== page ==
Athletic ability factors into the decision, but the 115th-ranked offense is also part of the equation. But the new staff, Meyer and offensive coordinator Tom Herman included, have turned the page on 2011.
“Last year we were a power offense,” Stoneburner said. “Now we’re reading a defensive end or zone block, so it's not as physical up front.”
Stoneburner’s move should cause mismatches galore. He was already one of the best open-field pass-catchers in the conference. Now Stoneburner will have a height advantage over every player he goes up against. In turn, it could free up Miller to run more if defenses are busy keying on wide receivers, a tight end and running back.
The wild card is Vannett, someone who was thought to be buried on the depth chart behind Stoneburner and Heuerman. Four months later, he is battling for the starting job. Vannett had four catches in the spring game, but it was an otherwise nondescript camp for the redshirt freshman.
“Nick Vannett is one of the most improved players,” Meyer said. “He’s going to be right in the middle of this thing, and I didn’t see that at all in the spring. If you noticed, I didn't even bring his name up because he really was not a very functional guy in the spring. I love giving credit where credit is due and that guy got really busy about studying the playbook and learning the game.”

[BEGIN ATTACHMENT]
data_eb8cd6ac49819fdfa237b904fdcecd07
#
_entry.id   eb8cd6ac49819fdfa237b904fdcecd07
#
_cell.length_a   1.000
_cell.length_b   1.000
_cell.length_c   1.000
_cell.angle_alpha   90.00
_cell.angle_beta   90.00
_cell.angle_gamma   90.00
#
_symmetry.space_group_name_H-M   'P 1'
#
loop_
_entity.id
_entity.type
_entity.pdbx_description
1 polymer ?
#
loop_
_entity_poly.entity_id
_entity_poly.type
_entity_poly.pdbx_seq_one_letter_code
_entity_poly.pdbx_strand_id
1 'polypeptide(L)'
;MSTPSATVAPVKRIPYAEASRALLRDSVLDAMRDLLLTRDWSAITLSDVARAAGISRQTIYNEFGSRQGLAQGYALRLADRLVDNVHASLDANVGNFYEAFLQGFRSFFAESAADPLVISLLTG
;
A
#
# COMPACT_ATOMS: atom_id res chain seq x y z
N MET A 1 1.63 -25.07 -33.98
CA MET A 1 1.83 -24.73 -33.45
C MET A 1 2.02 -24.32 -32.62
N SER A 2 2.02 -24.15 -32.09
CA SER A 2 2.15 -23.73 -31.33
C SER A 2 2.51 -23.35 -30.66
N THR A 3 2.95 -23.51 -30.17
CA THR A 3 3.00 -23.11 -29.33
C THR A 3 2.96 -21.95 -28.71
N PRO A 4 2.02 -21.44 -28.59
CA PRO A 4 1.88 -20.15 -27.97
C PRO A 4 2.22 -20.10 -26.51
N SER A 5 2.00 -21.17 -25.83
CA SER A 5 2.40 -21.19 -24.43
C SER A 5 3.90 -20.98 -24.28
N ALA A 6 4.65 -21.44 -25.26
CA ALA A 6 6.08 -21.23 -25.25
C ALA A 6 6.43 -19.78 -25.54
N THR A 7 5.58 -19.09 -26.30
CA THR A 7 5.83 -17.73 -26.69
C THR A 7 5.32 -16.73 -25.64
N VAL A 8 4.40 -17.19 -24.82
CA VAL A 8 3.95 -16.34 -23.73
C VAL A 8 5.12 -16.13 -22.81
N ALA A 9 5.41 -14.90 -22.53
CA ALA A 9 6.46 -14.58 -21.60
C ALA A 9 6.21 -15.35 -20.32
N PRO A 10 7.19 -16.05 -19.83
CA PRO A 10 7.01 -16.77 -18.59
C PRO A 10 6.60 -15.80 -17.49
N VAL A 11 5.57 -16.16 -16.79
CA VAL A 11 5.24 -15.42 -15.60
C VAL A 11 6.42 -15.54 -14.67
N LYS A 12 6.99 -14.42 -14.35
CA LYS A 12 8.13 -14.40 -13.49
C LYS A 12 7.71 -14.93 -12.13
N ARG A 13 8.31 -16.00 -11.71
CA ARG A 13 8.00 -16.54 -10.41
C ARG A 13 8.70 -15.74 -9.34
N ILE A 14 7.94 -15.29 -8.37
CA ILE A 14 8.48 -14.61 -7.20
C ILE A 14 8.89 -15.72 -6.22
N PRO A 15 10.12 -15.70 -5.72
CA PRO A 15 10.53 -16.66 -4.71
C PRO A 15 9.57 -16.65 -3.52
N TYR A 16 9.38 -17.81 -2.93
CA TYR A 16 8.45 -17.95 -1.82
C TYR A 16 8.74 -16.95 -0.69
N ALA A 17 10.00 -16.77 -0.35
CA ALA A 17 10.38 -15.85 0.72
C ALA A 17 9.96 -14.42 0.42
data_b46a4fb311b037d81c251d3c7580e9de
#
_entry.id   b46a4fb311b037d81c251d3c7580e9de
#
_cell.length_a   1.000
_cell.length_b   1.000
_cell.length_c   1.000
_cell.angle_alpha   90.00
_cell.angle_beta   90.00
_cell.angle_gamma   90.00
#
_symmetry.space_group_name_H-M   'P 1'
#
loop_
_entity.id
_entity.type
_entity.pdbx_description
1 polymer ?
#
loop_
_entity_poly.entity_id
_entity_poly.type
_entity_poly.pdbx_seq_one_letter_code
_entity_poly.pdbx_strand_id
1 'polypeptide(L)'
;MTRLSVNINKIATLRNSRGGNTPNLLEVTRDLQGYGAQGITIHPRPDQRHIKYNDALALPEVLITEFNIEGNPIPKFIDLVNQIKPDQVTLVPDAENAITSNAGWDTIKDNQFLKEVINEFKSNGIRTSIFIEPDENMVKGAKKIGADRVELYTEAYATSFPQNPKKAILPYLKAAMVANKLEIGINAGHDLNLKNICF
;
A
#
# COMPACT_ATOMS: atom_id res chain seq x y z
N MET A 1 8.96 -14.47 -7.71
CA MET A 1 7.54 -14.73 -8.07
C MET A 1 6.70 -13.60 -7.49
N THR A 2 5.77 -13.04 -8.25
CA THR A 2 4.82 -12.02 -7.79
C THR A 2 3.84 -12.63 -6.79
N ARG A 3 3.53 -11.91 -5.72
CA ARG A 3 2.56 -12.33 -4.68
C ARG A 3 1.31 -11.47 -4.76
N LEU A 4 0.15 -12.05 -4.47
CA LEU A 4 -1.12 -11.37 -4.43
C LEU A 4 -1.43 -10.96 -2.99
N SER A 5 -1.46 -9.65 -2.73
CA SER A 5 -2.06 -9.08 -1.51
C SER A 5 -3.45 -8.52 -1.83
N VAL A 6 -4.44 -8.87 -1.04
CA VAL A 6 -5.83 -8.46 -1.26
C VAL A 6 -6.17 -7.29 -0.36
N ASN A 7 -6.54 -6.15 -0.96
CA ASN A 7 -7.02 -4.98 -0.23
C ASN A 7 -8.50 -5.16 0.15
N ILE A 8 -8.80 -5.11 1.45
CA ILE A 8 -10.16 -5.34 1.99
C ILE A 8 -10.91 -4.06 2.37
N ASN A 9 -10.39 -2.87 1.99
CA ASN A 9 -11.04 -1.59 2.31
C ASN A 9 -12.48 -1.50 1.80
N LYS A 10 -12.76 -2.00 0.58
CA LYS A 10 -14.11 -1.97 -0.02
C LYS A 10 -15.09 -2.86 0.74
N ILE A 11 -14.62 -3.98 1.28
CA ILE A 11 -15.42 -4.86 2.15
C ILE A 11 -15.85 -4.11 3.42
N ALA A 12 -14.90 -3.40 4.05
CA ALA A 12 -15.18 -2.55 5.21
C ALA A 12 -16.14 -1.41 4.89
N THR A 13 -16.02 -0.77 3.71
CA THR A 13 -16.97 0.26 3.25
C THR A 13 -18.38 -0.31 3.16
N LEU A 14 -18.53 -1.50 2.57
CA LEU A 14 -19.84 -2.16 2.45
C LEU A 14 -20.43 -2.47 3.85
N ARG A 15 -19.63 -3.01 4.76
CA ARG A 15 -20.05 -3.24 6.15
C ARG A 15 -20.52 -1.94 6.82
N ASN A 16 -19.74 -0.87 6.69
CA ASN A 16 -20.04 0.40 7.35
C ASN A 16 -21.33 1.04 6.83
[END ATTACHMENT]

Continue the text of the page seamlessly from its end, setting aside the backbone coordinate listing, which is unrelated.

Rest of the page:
Vannett knew the first impression he made was not ideal. But he recognized that he had the ability to perform in Meyer’s offense and that it was tailored to his strengths. Vannett saw what Hernandez did at Florida which excited him about his future.
After a redshirt season and uninspiring spring, Vannett spent hours on his weakness: the playbook. He scoured it daily, study every formation and minute details involving the tight end. The late night reading has paid off in the form of more playing time.
"It’s great,” Vannett said. “(Jeff and I) can get the job done. They’ll do a lot of sets where Jake and a tight end are in the game at the same time, which should really open up the passing game.”
Twelve years later, the Ohio State offense has joined the 21st century.